In many applications the physical structure of the mounting body and the direction of movement of the object prohibits mountingthe linear displacement transducer directly on the body so as to achieve the desired tension cable alignment. Most prior art systems overcome this problem by building a mounting base for the transducer consisting of wedges or slanting surfaces so as to position the potentiometer in the desired position. If a new position for attachment to the measured object is chosen, then a new base must be constructed for the transducer mounting.
It is therefore desirable to provide a linear displacement transducer system in which the transducer can be readily and flexibly mounted directly on a body yet is capable of being arranged in a wide variety of positions.
SUMMARY OF THE INVENTION In accordance with the present invention, a linear displacement transducer system is provided which overcomes the above-noted difficulties. The system includes a cylindrical housing containing a shaft angle position transducer and its shaft and a bracket having a circular opening to accommodate the cylindrical housing with clamping means to hold the cylindrical housing in a fixed position within the bracket and to permit movement of the housing to other desired positions.
It is an object of this invention to provide a linear displacement transducer system in which the transducer position can be readily varied to any desired position.
Another object of this invention is to provide a linear displacement transducer system in which the transducer can be readily mounted upon a body having any attitude with respect to the object of which the relative displacement is to be indicated while permitting the tension cable to be attached along a line extending from the transducer shaft through the opening in the transducer housing for the tension cable.
Still other objects, features and attendant advantages of the invention will become apparent to those skilled in the art from a reading of the following of a preferred embodiment.
BRIEF DESCRIPTION OF THE DRAWINGS Embodiments of the invention are disclosed more fully in the following detailed description taken together with the accompanying drawings wherein similar reference characters refer to similar elements throughout and in which:
FIG. 1 is an exploded view, showing an embodiment of the linear displacement transducer system and the elements thereof; and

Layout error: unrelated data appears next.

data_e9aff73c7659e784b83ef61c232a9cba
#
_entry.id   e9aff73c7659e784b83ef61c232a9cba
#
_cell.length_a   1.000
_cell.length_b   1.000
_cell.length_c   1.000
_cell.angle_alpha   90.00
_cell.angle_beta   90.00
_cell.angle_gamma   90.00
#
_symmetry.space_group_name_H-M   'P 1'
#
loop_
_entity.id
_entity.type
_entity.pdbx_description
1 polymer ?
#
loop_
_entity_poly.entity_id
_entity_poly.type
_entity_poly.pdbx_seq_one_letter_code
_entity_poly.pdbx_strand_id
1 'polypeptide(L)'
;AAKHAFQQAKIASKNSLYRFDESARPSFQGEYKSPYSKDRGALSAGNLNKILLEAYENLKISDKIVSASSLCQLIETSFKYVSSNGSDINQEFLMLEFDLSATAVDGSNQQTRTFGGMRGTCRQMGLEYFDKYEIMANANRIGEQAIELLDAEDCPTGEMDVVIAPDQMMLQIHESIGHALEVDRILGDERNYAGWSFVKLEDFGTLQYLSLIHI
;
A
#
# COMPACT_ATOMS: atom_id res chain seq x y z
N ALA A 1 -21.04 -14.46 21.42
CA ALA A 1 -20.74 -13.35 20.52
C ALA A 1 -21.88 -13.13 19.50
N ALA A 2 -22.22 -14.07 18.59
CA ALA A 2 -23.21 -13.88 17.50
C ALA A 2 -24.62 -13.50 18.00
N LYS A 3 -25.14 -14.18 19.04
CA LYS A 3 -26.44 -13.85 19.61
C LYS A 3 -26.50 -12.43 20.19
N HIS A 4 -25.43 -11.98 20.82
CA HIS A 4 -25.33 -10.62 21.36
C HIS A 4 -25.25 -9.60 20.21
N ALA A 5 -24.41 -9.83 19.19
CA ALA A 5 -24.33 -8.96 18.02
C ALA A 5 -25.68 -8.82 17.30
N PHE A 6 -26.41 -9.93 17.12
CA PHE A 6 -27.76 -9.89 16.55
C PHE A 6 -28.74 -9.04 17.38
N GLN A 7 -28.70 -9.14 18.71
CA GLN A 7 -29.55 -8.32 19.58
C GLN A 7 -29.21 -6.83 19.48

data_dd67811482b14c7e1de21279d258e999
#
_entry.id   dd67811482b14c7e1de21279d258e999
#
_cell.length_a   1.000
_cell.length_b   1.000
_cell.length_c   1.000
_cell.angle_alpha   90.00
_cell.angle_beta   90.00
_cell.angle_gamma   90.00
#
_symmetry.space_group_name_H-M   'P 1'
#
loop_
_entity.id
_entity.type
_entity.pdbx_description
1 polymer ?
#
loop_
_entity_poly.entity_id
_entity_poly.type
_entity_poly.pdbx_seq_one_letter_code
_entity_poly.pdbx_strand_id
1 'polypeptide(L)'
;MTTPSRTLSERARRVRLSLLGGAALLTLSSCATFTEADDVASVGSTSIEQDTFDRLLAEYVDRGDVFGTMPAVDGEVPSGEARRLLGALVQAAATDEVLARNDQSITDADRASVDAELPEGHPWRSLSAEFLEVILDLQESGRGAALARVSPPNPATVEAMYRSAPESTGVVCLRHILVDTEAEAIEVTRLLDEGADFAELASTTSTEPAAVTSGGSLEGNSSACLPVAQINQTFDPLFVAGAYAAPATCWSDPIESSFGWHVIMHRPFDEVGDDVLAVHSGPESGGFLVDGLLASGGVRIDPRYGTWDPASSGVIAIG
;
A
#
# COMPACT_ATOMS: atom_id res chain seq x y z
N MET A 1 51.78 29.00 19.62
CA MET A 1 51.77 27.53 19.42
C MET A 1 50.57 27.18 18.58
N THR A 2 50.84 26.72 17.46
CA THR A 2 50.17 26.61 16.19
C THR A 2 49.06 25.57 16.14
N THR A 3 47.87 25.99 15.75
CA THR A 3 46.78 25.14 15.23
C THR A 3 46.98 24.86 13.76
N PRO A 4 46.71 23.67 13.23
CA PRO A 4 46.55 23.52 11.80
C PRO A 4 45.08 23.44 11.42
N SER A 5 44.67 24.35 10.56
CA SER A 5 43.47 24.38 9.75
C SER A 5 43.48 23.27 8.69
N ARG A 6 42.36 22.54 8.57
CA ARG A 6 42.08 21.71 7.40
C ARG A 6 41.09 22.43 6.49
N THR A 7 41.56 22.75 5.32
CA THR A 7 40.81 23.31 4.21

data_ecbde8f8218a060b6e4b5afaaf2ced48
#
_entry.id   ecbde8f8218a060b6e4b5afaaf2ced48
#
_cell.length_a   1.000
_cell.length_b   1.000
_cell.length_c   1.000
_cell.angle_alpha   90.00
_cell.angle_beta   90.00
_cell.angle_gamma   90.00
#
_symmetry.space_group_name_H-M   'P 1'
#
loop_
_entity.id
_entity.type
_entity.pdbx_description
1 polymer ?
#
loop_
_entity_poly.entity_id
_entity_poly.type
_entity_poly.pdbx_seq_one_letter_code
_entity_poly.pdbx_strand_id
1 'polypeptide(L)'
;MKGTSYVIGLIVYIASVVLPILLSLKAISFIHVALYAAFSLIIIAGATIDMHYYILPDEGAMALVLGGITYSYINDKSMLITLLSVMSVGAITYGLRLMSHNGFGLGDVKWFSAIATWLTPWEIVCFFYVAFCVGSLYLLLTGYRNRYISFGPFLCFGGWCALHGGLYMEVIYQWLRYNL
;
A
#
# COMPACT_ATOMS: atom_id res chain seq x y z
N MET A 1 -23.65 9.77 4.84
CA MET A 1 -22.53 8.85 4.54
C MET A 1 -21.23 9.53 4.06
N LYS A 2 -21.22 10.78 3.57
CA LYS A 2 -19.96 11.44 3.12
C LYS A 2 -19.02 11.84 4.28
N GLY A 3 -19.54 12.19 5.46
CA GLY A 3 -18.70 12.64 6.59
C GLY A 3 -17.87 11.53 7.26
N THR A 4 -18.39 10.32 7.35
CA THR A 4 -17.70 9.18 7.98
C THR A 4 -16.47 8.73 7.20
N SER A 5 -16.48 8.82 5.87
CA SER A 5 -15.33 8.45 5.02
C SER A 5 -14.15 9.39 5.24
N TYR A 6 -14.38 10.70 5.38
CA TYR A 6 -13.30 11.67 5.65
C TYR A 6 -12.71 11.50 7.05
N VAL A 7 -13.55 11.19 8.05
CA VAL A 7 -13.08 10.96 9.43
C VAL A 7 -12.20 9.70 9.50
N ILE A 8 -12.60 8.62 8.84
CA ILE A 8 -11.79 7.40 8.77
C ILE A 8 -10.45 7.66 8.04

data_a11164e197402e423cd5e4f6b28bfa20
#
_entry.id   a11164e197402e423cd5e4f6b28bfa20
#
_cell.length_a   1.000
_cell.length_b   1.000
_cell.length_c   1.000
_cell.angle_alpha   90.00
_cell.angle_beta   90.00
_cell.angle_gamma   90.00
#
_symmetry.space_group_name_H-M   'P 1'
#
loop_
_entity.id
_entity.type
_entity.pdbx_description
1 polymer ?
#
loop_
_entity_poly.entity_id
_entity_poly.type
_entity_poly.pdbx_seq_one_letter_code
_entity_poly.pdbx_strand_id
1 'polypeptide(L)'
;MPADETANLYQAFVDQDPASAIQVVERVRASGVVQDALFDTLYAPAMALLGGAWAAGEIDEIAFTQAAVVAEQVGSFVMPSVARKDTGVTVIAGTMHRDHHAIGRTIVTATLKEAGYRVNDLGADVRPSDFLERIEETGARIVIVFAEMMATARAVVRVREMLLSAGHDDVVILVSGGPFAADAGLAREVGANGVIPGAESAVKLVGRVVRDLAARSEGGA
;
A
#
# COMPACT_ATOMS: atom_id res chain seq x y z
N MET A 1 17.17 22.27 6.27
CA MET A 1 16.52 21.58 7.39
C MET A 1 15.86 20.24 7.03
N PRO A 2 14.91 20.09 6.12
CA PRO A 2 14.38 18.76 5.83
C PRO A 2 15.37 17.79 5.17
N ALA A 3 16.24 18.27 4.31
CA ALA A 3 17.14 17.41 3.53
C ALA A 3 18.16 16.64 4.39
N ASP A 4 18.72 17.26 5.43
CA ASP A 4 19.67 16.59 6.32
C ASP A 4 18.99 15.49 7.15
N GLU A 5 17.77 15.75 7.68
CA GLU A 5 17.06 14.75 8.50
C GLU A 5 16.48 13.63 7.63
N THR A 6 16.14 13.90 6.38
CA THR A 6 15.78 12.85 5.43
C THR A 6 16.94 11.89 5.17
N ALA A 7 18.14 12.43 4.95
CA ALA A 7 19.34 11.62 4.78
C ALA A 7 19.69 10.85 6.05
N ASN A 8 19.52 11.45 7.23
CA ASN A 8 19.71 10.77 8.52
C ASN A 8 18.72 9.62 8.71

FIG. 2 is a perspective view of another embodiment of the linear displacement transducer system showing the housing and the associated mounting bracket.
DESCRIPTION OF THE PREFERRED EMBODIMENTS Referring now to FIG. 1, there is shown an embodiment of the linear displacement transducer system constructed in accordance with the principles of the invention. Mounting bracket 10 is mounted directly on a body I]. The displacement of the object 13 is to be measured relative to the body 11. Circular opening 12 in mounting bracket 10 accommodates the cylindrical portion 14 of transducer housing I6. Housing locking screw 18 provides the means for clamping the cylindrical section 14 within circular opening 12 of housing 10.
One end of a tension cable 20 is attached to the object 13. The other end of cable 20 is attached to pulley 22. Tension cable 20 extends through opening 24 in the peripheral wall 25 of transducer housing 16. Cable guide plate 26 is attached to wall 25 of housing 16 by means of cable guide mounting screws 28 and 30. Pulley 22 is coupled to shaft 32 of shaft angle position transducer 34 by means of coupler 36. Coupler 36 is inserted in pulley 22 and connected by means of locking screw 38. Coupler 36 is affixed to transducer shaft 32 by means of coupler locking pin 40. Tension spring 42 is mounted in cover plate 44 with coiled end 46 positioned within slot 48 of cover plate 44. The other end of tension spring 42 is affixed to coupler 36. Cover plate 44 is attached to housing 16 by means of cover locking screw 45. Electrical connections are provided as required by the particular transducer. In the present embodiment, transducer 34 is a potentiometer with electrical connections to wiper terminal 50 and ends 52 and 54 of transducer 34. Numerous other shaft angle position transducers suchas synchros, resolvers, and analog to digital shaft encoders could be effectively used in place of a potentiometer. In some applications a purely mechanical transducer for converting linear motion to rotational could be employed.
In operation, the displacement of the end of tension cable 20 attached to the object 13 for which the displacement relative to body 11 is to be indicated causes pulley 22 to rotate. Rotation of pulley 22 drivingly rotates by means of coupler 36, shaft 32 of transducer 34. The rotation of shaft 32 of transducer 34 causes a variation in the electrical resistance between wiper terminal 50 and ends 52 and 54 of transducer 34 and thus, in the electrical output of transducer 34. It is this variation in electrical output which provides an indication of the displacement of the tension cable and thus, the displacement of the object 13 relative to body 11. As the object 13 is displaced away from transducer 34 the tension is increased on tension spring 42 sothat if the object 13 returns to a position closer to transducer 34 the spring causes pulley 22 to rotate coiling in the slack on tension cable 20 and coupling this motion to shaft 32.
By unscrewing housing locking screw 18 housing 16 can be rotated 360 about an axis 15 through the center of circular opening 12. This permits varying the angle of tension cable 20 through 360 with respect to this axis in a plane parallel to the vertical wall 10 of mounting bracket 10. Thus, the linear displacement transducer system disclosed in this embodiment can be mounted on the body 11 and tension cable 20 can be connected to the object 13 for which the relative displacement is to be indicated, in any position in a plane parallel to the wall 10 of the transducer mounted bracket 10. 1